WTFF????!!!!! This entry is titled "Rams Win Super Bowl". Then you mentioned how certain plays that led to the Rams winning said Super Bowl were not, in fact, as memorable as watching London Fletcher sing Phil Collins songs. THEN you said the Rams lost?!? You want to strip away the only Super Bowl victory in the Rams tenure in St. Louis (which may soon be coming to a close)?

The Rams, of course, would lose Super Bowl XXXVI, which is a completely different (but still memorable, if not tremendous) sporting event that occurred two years later (just switch one of those Roman numerals). No word on if London Fletcher danced and sang Phil Collins songs before that one. Probably not, since they lost.

By the way, both of those Rams teams featured Leonard Little, a player who inarguably did something worse than ingest PEDs. Funny how Burwell leaves that one out.

3.THE FALL OF THE “GREATEST SHOW” EMPIRE:

This is a tremendous and memorable moment? All the Rams fans I know have been trying to forget about for years, even going to such lengths as to stop attending Rams games.

There was no singular defining moment to cling to.

Ah, I see. One of Burwell's four tremendous and memorable moment is not a moment at all. Three out of four might not be bad, if Burwell didn't have a whole decade's worth of other actual moments to pick from.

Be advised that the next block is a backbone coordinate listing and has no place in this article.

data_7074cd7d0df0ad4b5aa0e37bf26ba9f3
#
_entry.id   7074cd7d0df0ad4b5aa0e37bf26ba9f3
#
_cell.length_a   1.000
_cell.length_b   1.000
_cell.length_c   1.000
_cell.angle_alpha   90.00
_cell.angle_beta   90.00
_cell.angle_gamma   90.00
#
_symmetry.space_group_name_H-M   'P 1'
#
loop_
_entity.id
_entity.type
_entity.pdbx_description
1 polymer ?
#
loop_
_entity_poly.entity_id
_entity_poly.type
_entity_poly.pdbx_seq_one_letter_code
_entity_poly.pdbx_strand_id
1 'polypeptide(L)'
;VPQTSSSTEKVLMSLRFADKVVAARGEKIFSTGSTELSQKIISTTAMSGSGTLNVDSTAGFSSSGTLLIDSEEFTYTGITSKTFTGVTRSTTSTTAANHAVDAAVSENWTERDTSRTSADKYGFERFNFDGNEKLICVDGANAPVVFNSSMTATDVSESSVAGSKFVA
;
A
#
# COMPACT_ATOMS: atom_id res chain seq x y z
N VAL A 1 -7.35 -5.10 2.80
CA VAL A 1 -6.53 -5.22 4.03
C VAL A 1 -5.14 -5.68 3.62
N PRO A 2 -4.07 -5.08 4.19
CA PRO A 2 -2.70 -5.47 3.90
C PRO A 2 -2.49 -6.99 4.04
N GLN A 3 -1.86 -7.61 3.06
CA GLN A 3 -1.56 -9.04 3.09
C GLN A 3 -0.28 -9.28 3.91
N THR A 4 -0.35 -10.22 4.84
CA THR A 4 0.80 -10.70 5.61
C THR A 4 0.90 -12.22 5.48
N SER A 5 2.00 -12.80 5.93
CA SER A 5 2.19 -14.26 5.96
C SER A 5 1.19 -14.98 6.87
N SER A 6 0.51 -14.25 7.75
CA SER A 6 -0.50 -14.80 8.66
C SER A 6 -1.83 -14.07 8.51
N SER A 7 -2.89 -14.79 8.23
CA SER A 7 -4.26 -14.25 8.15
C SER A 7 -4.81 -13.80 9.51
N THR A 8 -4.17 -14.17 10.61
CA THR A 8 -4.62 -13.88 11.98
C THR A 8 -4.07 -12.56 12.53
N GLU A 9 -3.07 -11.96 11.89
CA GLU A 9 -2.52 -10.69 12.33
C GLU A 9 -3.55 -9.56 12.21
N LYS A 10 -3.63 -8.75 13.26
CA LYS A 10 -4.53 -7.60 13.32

It all just seemed to blend together into one massively toxic mess, unraveling slowly one crazy event at a time. Egos and bad decisions, injuries and old age, bad drafts and turbulent soap operas all turned the fall of the Greatest Show on Turf into an episode of equal, but entirely different entertainment value to the rise of the Show. 

Wrong. The decline of the Show is/was not equal-but-different in entertainment value to the Show itself. Which is why no one is going to watch it. And why it is not called the Greatest Show on Turf anymore.

4. HOOP DREAMS:

Following Illinois to the Final Four in 2005 and the Missouri team to the Elite Eight in 2009 was plenty of fun, not only because of the exciting style of play both teams exhibited, but also because the players and coaches were such good people. Bruce Weber's Illini were not a surprise, but they did everything they were supposed to do and a whole lot more. We discovered very early that despite Dee Brown getting all the headlines that Deron Williams was the heart and soul of this team and a future NBA star. In 2009, it was Mizzou's turn and the Tigers were the biggest surprise of the season, bouncing back from a decisive loss in the Braggin' Rights Game to win a Big 12 tournament title, win a school record 31 games and reach the Elite Eight.

The Illini's run was fun to watch, even though they lost. And the Tigers' run was also fun to watch, even though they lost too. Come to think of it, all four of Burwell's preferred moments ended with the Good Guys losing (except for Super Bowl XXXIV, which Burwell inexplicably thinks they lost). There were other good runs too, like SIU's Sweet 16 appearances in 2002 and 2007 (without the first of which Weber is not even the coach of U of I). I could quibble -- Deron Williams was not some no-name: he was a second-team All-American that year, and was first-team All-Big Ten -- but overall I'm fine with picking those runs as tremendous and memorable moments.